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The Weekend Quiz – April 10-11, 2021 – answers and discussion

Here are the answers with discussion for this Weekend’s Quiz. The information provided should help you work out why you missed a question or three! If you haven’t already done the Quiz from yesterday then have a go at it before you read the answers. I hope this helps you develop an understanding of Modern Monetary Theory (MMT) and its application to macroeconomic thinking. Comments as usual welcome, especially if I have made an error.

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The Weekend Quiz – April 10-11, 2021

Welcome to The Weekend Quiz. The quiz tests whether you have been paying attention or not to the blog posts that I post. See how you go with the following questions. Your results are only known to you and no records are retained.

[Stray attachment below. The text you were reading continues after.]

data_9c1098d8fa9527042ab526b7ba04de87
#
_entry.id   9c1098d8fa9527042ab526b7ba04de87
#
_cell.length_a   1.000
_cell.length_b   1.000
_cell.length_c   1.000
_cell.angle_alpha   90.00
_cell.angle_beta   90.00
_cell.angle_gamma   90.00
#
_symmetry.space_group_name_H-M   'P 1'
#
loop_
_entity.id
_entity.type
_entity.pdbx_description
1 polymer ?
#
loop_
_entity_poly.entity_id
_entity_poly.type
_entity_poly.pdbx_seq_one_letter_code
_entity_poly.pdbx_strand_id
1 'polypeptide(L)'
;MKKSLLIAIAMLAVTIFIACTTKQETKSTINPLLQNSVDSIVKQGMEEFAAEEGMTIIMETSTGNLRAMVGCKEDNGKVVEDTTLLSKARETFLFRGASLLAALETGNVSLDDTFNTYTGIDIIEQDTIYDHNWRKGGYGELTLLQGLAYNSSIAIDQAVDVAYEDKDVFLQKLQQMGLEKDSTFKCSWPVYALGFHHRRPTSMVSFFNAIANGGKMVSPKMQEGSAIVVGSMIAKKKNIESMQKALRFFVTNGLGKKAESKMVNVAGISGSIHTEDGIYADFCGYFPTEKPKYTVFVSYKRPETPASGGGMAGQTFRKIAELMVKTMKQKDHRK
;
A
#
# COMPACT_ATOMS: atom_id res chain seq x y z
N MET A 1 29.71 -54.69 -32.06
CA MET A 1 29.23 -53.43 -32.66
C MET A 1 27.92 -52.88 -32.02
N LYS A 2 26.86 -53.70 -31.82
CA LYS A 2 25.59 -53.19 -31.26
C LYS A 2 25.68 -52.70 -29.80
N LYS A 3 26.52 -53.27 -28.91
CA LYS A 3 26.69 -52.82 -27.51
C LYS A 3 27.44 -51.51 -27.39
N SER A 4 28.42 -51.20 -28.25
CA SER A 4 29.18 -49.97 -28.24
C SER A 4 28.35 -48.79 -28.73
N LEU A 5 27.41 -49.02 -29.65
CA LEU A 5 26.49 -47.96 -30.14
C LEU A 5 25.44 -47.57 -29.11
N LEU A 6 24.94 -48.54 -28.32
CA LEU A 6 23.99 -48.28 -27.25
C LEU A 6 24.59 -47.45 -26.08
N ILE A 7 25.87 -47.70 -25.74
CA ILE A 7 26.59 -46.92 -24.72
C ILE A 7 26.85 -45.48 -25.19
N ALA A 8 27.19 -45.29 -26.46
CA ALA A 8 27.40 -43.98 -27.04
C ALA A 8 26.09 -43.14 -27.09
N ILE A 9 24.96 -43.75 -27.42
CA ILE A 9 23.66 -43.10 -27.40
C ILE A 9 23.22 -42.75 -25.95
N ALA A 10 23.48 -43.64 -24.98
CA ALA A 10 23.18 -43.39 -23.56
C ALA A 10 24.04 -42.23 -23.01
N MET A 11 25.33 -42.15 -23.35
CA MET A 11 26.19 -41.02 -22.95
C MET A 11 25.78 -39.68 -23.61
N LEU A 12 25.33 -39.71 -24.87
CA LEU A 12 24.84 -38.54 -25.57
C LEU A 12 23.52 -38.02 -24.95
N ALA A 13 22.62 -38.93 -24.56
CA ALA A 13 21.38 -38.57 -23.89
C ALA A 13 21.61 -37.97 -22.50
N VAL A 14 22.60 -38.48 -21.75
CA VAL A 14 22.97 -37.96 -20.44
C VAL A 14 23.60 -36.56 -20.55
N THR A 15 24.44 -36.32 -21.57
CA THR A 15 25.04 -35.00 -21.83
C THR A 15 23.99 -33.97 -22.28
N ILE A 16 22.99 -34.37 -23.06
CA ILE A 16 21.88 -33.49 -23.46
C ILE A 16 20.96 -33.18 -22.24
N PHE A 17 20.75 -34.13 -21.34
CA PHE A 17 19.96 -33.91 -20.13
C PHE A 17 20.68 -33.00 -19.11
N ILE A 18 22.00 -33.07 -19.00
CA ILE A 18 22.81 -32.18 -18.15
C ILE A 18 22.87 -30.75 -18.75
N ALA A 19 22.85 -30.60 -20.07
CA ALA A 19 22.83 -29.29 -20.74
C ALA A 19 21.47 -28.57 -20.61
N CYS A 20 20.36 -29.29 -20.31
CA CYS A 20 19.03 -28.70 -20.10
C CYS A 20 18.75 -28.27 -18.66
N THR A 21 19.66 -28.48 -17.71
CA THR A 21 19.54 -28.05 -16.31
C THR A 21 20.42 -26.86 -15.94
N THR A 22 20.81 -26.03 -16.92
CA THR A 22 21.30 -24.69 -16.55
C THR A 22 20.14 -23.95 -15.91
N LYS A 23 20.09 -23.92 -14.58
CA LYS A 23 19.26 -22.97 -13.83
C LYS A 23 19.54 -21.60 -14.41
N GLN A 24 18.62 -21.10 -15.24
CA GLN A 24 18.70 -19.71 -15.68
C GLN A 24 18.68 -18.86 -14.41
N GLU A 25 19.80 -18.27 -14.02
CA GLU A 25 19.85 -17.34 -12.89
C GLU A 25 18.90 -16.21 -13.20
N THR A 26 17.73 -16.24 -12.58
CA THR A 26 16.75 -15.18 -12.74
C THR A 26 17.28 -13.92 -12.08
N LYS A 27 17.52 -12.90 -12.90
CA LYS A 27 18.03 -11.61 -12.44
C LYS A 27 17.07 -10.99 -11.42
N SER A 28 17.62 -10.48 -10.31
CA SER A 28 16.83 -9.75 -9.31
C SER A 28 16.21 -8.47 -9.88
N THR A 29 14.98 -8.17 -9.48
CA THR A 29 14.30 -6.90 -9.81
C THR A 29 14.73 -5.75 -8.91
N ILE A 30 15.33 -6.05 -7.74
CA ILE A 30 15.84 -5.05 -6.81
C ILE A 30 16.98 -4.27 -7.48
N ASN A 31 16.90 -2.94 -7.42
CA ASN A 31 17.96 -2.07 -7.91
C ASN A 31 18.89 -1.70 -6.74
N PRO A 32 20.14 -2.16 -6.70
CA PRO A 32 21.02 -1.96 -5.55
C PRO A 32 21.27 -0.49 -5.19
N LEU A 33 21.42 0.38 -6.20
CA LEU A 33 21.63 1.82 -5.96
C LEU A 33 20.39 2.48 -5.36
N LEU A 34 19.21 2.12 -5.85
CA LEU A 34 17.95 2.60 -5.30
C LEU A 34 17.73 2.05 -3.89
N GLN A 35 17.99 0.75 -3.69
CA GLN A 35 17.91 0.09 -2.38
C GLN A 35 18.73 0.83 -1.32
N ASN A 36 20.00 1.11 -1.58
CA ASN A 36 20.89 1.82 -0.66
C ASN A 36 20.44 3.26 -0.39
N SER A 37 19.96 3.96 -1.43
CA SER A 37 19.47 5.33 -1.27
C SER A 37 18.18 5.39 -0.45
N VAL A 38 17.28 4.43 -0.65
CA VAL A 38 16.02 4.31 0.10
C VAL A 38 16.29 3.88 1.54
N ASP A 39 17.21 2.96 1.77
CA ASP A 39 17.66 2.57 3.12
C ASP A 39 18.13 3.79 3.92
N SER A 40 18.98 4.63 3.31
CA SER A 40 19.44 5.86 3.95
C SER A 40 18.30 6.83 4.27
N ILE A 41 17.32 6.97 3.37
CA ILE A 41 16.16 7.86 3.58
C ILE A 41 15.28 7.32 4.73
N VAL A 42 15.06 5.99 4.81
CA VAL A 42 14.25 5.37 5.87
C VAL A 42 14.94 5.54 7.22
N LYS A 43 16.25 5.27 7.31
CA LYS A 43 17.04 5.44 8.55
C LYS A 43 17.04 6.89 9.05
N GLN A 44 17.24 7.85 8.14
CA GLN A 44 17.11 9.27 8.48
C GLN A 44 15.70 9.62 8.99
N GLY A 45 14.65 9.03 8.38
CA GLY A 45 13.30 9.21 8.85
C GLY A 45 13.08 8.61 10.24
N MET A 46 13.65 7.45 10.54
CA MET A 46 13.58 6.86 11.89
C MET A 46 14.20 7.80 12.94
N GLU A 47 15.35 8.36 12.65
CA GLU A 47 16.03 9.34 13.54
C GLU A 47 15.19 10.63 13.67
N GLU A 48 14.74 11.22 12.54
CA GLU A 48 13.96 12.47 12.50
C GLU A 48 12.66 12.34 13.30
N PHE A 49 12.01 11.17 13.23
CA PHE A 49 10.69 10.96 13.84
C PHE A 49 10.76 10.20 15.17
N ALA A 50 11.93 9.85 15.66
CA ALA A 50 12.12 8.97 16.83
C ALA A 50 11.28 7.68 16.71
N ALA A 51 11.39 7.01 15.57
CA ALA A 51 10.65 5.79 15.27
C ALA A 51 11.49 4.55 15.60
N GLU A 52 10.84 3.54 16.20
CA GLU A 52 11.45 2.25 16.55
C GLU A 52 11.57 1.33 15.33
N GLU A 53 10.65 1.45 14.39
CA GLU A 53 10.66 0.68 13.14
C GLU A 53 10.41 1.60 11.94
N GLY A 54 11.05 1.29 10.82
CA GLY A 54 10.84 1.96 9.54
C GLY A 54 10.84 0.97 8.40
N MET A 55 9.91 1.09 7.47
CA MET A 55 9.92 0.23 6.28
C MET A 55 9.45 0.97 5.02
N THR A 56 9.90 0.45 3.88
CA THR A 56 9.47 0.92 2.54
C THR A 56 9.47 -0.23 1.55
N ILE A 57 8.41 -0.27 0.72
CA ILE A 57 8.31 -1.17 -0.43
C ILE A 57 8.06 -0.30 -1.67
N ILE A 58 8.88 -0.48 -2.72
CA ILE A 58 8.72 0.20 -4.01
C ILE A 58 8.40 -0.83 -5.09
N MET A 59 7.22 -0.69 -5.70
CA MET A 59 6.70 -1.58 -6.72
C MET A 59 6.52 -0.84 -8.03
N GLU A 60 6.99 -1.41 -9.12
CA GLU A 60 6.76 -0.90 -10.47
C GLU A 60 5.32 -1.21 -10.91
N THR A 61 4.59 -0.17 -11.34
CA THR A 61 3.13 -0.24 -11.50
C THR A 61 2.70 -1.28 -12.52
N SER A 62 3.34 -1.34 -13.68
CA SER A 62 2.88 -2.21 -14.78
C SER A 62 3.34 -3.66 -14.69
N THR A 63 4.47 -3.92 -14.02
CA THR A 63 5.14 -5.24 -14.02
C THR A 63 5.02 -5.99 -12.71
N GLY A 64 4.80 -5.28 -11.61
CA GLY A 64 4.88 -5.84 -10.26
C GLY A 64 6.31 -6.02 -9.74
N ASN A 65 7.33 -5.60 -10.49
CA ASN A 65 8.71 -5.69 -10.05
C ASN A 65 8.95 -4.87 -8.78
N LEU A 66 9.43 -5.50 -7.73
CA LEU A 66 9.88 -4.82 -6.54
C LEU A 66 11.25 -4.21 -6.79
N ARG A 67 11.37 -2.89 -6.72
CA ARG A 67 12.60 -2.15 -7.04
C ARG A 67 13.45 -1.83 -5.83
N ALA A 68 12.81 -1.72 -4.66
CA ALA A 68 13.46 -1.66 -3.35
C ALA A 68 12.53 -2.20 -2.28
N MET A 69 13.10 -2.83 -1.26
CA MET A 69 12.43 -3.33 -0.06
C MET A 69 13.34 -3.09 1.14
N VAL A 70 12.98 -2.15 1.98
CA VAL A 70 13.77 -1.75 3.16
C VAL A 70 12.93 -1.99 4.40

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Latest IMF data helps us see how political choices impact on health and economic outcomes

The IMF recently updated their – World Economic Outlook database – April 2021 – which allows for quick cross country comparisons. Some of the data series are suspect (like structural deficit estimates) for reasons that I have explained before, but many of the national accounts series are useful. I have been doing work on the relative responses to the pandemic and the impact on economic performance as well as researching the next chapter of one of the current book chapters. So today, I just present some interesting graphs and calculations. Nothing deep but the figures then provoke some deep thinking. The lessons are pretty clear: Covid elimination strategies protect health and the economy better; Austerity is highly damaging; and there is a massive shift in the world order going on and we should be learning from that. And all of the trends I examine are ultimately the result of political choices. That is the important point to keep in mind.

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Advanced nations must increase their foreign aid